LABOUR are demanding that the SNP and other smaller parties are cut from televised leadership debates during the General Election campaign, according to reports.

Broadcasters are reportedly focusing on two head-to-head contests between Rishi Sunak and Keir Starmer before July 4.

This includes ITV, in line with the format demanded by Labour, sources at the company told The Guardian. 

READ MORE: Labour record 'largest lead over SNP since 2014' in new poll

A head-to-head debate could benefit Labour given smaller leftwing parties are more likely to attack Starmer on his party's stance on green issues and Gaza.

Plaid Cymru's Liz Saville Roberts said the election was "not a two-horse race" and has written to both Labour and the Tories challenging them to a debate in Wales against her party leader, Rhun ap Iorwerth.

She wrote: "Broadcasters have a duty to give an accurate reflection of the choices at the ballot box in all countries across Britain. But as your parties call the shots when it comes to broadcasters’ decisions for debates in this election, you must show leadership."

The Liberal Democrats and the SNP previously failed to convince the high court in London that their then party leaders Jo Swinson and Nicola Sturgeon should have been included in ITV’s election debate in 2019 – which saw Boris Johnson and Jeremy Corbyn battle it out before polling day.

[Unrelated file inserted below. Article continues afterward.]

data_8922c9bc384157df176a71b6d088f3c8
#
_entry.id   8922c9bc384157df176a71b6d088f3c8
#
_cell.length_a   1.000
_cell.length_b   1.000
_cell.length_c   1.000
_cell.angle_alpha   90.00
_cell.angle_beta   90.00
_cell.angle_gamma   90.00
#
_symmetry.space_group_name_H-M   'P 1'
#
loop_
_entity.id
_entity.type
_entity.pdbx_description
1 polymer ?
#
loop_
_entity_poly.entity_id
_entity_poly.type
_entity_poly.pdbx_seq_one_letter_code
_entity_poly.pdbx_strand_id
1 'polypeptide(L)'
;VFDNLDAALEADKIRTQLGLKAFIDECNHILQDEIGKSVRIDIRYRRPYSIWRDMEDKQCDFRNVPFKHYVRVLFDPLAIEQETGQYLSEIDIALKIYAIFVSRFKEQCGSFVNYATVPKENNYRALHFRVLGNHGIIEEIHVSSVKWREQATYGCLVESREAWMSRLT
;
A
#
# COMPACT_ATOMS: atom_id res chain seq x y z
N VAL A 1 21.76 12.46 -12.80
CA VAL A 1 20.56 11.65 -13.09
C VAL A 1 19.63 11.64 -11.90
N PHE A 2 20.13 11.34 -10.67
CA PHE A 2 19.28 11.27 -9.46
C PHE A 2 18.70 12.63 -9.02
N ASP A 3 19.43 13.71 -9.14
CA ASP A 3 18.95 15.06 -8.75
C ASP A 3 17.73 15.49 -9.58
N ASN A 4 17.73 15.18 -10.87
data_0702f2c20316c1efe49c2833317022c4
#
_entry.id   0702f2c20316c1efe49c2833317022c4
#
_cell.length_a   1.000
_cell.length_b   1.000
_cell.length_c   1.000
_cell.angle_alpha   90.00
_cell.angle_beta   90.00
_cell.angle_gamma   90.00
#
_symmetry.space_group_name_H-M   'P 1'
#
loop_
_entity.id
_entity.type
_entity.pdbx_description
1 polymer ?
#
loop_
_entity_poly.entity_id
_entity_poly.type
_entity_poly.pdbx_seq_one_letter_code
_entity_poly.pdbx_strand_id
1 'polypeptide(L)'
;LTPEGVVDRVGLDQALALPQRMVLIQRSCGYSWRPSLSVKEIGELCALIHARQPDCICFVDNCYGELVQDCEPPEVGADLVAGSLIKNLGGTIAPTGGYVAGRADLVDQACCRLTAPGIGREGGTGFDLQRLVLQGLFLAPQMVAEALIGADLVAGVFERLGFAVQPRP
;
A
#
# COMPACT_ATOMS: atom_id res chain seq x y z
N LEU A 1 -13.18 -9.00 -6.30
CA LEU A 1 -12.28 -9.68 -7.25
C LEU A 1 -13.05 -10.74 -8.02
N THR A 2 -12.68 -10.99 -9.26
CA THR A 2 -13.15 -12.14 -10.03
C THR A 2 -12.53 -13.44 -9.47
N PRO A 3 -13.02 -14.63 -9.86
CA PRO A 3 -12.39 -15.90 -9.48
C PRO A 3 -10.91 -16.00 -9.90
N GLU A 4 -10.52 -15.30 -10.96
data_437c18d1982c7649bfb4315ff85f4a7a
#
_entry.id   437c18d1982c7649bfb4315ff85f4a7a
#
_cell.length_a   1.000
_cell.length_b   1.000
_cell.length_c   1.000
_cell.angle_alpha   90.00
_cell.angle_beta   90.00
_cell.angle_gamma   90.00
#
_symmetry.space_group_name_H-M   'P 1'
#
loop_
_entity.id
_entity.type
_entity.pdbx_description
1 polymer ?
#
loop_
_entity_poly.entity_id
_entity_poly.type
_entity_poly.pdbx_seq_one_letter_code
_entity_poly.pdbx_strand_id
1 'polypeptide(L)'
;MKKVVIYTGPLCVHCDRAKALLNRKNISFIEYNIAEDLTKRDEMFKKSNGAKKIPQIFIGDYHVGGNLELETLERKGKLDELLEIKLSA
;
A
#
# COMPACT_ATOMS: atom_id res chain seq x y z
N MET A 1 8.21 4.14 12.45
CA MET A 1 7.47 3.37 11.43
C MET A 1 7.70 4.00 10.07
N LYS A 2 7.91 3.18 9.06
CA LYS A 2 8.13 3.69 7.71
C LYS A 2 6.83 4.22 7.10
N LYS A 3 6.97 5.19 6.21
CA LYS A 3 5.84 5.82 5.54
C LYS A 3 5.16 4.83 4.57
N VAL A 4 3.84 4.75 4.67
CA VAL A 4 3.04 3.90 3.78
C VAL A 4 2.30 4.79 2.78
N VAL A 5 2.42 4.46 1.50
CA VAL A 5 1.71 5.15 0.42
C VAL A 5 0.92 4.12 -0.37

The BBC, given its funding model, is more likely to include a debate with multiple parties. But, as in 2019 when this did go ahead, the main two parties could choose to simply not attend. 

Sunak, meanwhile, has accused Starmer of ducking TV debates because he lacked courage and “doesn’t have a plan” for the country.

The National: The Prime Minister asked a group of potential voters if “they were looking forward to all the

The Prime Minister claimed the Labour leader did not want to take part in weekly debates.

Writing for The Telegraph, Sunak said: “There are big issues at stake in this election. Do we continue cutting taxes or raise taxes on working households as Labour would do?

“Do we prioritise energy security and your family’s finances in our approach to net zero or put environmental dogma first as Sir Keir Starmer and Ed Miliband would. And, above all, how do we give this country the secure future it deserves?

“I want to debate these issues with Sir Keir Starmer. But he doesn’t want to because he doesn’t have a plan and doesn’t have the courage to say what he wants to do.”

The SNP have been approached for comment.